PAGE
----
Chapter III

Submitted by libcom on April 9, 2005



Is it possible to devise such an organization as will bring the above from the realm of the ideal to the realm of practicability? Those responsible for this pamphlet, men who, residing in all parts of South Wales, have given their time and thought to this problem, answer confidently in the affirmative. In these chapters they present their scheme, believing it to be not only possible, but the only practicable form of organization for us to achieve. It is divided into four parts, each of which depends upon the other. They are, the Preamble, which summarizes the needs and indicates the requirements of such an organization. The Programme, which states the objective - immediate and ultimate. The Constitution, which gives the framework in which the real worker's organization shall move, and the policy which illustrates the spirit and tactics of that organization. A careful reading of this chapter will place our scheme squarely and simply before you. Bear in mind when reading and discussing it, the faults and failures of the old form of organization, the abortiveness of all up to the present suggested improvements; and endeavour to realize, as we have done, that a complete alteration in the structure and policy of the organization is imperative.


The present deplorable condition of the South Wales Miners' Federation calls imperatively for a summary of the situation, in an endeavour to discover where we stand.

The rapidity of industrial development is forcing the Federation to take action along lines for which there exists no machinery to properly carry out.

The control of the organisation by the rank and file is far too indirect.

The system of long agreements, with their elaborate precautions against direct action, cramp the free expression of the might of the workmen and prevent the securing of improved conditions, often when the mere exhibition of their strength would allow of it.

The sectional character of the organisation in the mining industry renders concerted action almost impossible, and thus every section helps to hinder and often defeat the other. What then is necessary to remedy the present evils?


1. A united industrial organisation, which, recognising the war of interest between workers and employers, is constructed on fighting lines, allowing for a rapid and simultaneous stoppage of wheels throughout the mining industry.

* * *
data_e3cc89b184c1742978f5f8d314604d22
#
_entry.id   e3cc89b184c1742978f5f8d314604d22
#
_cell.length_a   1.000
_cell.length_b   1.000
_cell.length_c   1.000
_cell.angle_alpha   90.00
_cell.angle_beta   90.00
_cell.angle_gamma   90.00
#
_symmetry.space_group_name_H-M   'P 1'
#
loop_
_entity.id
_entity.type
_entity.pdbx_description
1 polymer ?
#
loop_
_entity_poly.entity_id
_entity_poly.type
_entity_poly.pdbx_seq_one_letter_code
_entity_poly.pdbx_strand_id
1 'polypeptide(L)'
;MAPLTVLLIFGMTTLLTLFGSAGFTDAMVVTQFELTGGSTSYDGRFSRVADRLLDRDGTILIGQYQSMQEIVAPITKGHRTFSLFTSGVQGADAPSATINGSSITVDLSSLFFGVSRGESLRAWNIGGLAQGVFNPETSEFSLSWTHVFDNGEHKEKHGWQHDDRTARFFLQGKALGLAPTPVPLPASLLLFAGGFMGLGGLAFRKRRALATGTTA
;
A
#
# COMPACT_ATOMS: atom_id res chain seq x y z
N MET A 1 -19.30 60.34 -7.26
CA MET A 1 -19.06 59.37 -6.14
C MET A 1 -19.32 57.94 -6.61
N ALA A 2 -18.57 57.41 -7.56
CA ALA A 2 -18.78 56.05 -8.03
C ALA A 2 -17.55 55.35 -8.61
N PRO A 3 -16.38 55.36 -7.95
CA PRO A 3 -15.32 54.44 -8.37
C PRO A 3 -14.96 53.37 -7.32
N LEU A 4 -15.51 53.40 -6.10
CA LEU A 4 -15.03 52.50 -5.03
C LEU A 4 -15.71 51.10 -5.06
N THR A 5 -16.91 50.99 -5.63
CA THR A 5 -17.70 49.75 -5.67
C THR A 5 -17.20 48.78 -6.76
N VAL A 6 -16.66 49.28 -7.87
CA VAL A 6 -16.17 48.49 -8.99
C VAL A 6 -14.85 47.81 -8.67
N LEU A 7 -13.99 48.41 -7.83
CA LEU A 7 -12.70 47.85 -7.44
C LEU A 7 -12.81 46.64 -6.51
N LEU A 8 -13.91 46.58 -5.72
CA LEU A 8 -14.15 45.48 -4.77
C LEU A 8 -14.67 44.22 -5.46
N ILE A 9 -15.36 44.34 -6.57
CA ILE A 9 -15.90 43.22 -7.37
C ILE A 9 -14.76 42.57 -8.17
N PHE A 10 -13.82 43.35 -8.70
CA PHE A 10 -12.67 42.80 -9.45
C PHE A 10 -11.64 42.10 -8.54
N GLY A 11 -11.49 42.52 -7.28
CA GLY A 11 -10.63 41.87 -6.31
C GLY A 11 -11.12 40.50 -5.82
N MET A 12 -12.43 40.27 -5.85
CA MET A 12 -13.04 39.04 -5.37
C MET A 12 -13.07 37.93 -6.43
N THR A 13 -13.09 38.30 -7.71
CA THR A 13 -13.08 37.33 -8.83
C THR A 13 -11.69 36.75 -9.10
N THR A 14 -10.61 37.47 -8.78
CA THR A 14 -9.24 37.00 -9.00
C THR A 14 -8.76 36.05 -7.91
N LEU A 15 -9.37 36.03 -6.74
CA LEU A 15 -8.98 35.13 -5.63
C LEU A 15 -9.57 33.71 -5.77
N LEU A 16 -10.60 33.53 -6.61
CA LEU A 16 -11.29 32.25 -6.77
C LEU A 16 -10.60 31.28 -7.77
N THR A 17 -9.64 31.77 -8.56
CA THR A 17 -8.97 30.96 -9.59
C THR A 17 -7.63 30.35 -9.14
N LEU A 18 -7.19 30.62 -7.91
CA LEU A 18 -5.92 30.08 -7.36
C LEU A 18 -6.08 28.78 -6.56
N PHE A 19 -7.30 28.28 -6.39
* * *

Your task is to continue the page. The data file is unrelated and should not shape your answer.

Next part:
2. A constitution giving free and rapid control by the rank and file acting in such a way that conditions will be unified throughout the coalfield; so that pressure at one point would automatically affect all others and thus readily command united action and resistance.

3. A programme of a wide and evolutionary working class character, admitting and encouraging sympathetic action with other sections of the workers.

4. A policy which will compel the prompt and persistent use of the utmost ounce of strength, to ensure that the conditions of the workmen shall always be as good as it is possible for them to be under the then existing circumstances.

We have endeavoured to suggest methods whereby such an organisation might be formed. Appended will be found our draft proposals. We simply ask that they may receive your earnest consideration, even if you think they do not entirely fit the present situation. We feel sure that they contain suggestions that will help in the solution of some of our most pressing problems.

Comment on Preamble.

This surely explains itself. If anyone disagrees with this, then the scheme itself will be condemned by him. While on the contrary everything in the scheme is contained, in germ, in this Preamble.


Ultimate Objective

One organisation to cover the whole of the Coal, Ore, Slate, Stone, Clay, Salt, mining or quarrying industry of Great Britain, with one Central Executive.